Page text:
Even today, Marilyn Monroe is recognized as one of the most iconic stars of the 1950s and 1960s. She was one of the earliest sex symbols to amass millions of followers and remains a mysterious figure whose life, death, and legacy continue to fascinate and perplex people.
Monroe had a great life, but he also had to deal with a lot of difficulties and health problems, not to mention struggles with his mental health. The star had trouble reading and talking from a young age due to dyslexia and a stammer. It had an impact on her life as a student and continued to do so into her adulthood and career.
Marilyn: The Passion and the Paradox by Lois Banner describe Marilyn as having had “awful dreams” throughout her life, which kept her up at night. She suffered from bipolar disorder and consequently lost contact with reality on numerous occasions. Not to mention the horrific pain she endured every month during her menstruation.
The book also covered the actress’s skin rash and hives, as well as the actress’s development of chronic colitis, which resulted in gastrointestinal pain and nausea. She had spent her childhood moving from foster home to orphanage due to her mother’s mental illness and her father’s absence. The author went on to detail the many drugs she used to “calm down or build strength” in order to deal with the stress of working in Hollywood.
All of these things are said to have made the actor’s problems worse and led to his sad death…
— KTLA (@KTLA) August 4, 2022
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The Family of Marilyn Has Mental Illness
The mother of Marilyn Baker, Gladys Baker, struggled with schizophrenia. Sadly, she spent Marilyn’s whole life moving in and out of psychiatric hospitals. Baker spent a period of time in an institution from 1910 to 1945. It makes reasonable that Marilyn would have looked for love somewhere but within herself. Glady’s felt equally lost while she waited for her mother to return home and show her the affection she needed. Because her mother had no other option, it’s critical to have sympathy for both of them.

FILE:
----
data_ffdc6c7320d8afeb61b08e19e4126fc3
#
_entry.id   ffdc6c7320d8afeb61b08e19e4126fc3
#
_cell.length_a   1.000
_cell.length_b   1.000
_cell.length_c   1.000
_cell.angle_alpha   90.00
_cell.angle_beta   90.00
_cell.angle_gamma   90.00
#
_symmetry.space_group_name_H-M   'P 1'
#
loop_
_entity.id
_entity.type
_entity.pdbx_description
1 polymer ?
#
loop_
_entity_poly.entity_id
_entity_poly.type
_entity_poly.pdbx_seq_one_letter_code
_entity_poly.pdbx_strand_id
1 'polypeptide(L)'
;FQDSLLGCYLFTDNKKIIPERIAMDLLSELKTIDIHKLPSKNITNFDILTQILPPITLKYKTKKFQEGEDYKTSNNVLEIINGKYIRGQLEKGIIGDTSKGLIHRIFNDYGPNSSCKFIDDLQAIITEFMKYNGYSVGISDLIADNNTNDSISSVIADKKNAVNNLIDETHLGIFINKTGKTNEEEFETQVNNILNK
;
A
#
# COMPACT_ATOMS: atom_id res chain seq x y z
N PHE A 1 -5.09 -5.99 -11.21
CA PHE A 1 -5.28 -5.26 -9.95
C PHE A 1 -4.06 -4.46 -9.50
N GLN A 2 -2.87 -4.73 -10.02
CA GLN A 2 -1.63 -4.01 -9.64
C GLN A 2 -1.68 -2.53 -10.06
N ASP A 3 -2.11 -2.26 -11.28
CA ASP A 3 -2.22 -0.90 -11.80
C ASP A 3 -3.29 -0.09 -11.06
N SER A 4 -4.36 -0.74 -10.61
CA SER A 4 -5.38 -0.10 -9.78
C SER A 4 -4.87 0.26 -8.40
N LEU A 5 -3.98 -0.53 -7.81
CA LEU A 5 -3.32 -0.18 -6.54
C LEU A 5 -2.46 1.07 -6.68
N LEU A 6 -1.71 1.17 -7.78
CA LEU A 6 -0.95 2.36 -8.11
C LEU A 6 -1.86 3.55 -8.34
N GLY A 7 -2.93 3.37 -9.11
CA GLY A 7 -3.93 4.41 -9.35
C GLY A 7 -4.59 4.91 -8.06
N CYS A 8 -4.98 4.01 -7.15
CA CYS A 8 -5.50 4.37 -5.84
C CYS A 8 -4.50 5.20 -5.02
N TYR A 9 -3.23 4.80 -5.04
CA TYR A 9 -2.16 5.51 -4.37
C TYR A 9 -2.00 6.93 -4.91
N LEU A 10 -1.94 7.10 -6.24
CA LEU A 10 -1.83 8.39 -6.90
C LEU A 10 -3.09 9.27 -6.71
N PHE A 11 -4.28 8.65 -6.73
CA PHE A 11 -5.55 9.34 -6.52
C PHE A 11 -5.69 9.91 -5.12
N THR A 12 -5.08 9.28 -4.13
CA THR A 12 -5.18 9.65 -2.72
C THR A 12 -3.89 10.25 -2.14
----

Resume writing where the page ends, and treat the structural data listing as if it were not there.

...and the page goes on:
Today, the most stigmatized mental disorder is still schizophrenia. Still, access to treatment is not as widespread. As much as we might want to blame her for leaving Marilyn behind, perhaps it would be more acceptable to blame the society that imprisoned them both. If only Gladys Baker had been able to warn Marilyn about what lay ahead.
Della Monroe, Marilyn’s grandmother, suffered from mental illness and postpartum depression. Tilford Marion Hogan, her great-grandfather, committed suicide.
Marilyn’s Early Symptoms of Mental Illness
Close family members disclose that Marilyn went through bouts of psychosis and delusions as a youngster, including the episode involving the death of her dog, in Hollywood Legends Collectors’ Edition 2017 Marilyn – Her Untold Story.
Marilyn struggled to make friends at school, but she developed a strong relationship with her dog Tippy. Tippy was struck by a vehicle one day when Marilyn was at school. His body was discovered by a neighbor, who left it in Marilyn’s house’s driveway. Tippy had clearly been struck by a car, but Marilyn was not inclined to accept this information.
She was adamant that Tippy was cruelly murdered by being split in half with a garden hoe by the neighbors who had complained about the dog’s barking. Nobody was able to persuade her otherwise. Ida and Wayne Bolender, Marilyn’s foster parents, were worried about how Marilyn reacted to the situation. Early childhood can see the onset of mental disease.
Despite the challenges she encountered as a foster child, Marilyn persisted in her pursuit of an acting profession. But the growing star nonetheless exhibited the symptoms of mental illness.
— CMHA Wood Buffalo (@CMHAWB) May 9, 2015